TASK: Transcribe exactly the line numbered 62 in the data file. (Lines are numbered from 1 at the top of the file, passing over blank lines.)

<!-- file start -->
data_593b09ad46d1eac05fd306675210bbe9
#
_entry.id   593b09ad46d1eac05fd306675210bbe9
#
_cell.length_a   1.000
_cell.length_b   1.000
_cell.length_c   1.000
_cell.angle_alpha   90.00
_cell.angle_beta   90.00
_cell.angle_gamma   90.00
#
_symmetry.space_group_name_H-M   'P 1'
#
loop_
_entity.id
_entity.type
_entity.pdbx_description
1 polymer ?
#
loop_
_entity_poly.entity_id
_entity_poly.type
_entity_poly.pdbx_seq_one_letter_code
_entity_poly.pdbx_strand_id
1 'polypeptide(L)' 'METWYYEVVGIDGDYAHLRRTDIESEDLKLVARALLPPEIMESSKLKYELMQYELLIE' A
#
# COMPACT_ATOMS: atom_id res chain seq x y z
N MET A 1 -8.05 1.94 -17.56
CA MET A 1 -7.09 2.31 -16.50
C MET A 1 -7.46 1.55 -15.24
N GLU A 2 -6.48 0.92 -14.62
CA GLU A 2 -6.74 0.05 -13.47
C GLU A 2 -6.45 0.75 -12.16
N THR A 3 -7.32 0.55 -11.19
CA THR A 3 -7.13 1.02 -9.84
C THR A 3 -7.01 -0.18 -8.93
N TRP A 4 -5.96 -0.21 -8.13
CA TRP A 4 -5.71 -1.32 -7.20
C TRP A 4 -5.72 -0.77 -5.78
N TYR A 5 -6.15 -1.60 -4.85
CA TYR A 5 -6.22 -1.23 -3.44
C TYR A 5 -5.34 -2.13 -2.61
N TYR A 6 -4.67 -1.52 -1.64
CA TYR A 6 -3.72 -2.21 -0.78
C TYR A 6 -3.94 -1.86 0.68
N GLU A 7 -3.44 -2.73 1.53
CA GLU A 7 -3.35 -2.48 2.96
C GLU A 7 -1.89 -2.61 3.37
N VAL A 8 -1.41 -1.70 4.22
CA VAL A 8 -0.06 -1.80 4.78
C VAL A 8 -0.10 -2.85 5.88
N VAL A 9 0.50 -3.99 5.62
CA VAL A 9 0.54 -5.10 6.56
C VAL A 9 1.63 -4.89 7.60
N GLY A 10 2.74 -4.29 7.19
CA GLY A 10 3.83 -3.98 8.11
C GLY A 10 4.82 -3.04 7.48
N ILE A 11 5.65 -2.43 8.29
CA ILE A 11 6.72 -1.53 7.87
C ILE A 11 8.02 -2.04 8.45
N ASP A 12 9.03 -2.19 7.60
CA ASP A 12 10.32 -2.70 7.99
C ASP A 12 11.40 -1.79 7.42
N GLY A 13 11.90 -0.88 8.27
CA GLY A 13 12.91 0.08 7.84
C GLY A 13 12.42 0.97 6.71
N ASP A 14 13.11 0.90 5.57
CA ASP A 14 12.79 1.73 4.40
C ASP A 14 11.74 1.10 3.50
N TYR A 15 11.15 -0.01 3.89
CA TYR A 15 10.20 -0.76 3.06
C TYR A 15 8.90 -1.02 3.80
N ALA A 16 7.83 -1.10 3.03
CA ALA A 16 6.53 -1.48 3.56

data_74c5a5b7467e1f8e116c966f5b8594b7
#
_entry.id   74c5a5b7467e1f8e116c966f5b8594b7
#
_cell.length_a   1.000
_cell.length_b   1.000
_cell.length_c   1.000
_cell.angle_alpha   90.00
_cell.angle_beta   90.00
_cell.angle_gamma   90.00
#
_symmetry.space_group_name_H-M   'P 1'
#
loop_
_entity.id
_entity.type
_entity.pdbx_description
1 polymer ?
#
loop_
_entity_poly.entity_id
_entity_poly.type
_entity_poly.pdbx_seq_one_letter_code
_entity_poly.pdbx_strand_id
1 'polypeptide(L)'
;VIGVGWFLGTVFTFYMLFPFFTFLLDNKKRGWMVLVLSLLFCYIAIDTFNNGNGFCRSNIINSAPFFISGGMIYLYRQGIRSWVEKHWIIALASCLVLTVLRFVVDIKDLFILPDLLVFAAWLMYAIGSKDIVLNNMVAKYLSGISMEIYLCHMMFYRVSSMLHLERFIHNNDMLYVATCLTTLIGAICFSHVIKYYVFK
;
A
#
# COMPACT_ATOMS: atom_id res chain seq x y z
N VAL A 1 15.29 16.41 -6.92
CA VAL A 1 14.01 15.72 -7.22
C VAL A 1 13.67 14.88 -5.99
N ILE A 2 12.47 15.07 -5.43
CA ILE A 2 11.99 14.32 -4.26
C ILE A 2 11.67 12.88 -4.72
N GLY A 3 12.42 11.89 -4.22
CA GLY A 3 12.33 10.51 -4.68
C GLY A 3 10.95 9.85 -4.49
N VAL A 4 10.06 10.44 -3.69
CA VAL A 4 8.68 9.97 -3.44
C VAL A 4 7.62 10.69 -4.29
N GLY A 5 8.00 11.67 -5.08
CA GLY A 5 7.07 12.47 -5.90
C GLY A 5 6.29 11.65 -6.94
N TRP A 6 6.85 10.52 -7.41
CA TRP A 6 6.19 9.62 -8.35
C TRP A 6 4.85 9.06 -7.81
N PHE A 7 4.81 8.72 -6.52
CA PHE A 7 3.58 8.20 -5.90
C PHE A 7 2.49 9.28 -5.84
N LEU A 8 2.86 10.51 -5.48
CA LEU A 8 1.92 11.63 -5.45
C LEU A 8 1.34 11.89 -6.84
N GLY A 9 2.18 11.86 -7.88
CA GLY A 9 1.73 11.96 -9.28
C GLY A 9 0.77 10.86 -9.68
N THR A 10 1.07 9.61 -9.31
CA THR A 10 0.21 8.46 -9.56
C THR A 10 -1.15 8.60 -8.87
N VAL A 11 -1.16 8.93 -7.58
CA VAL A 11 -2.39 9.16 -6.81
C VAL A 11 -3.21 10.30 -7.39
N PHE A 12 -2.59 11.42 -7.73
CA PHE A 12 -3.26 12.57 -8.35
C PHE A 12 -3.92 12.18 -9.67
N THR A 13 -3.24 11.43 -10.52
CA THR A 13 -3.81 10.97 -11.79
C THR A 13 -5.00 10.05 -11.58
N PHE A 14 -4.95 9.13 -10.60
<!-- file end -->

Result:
CA ASP A 12 10.32 -2.70 7.99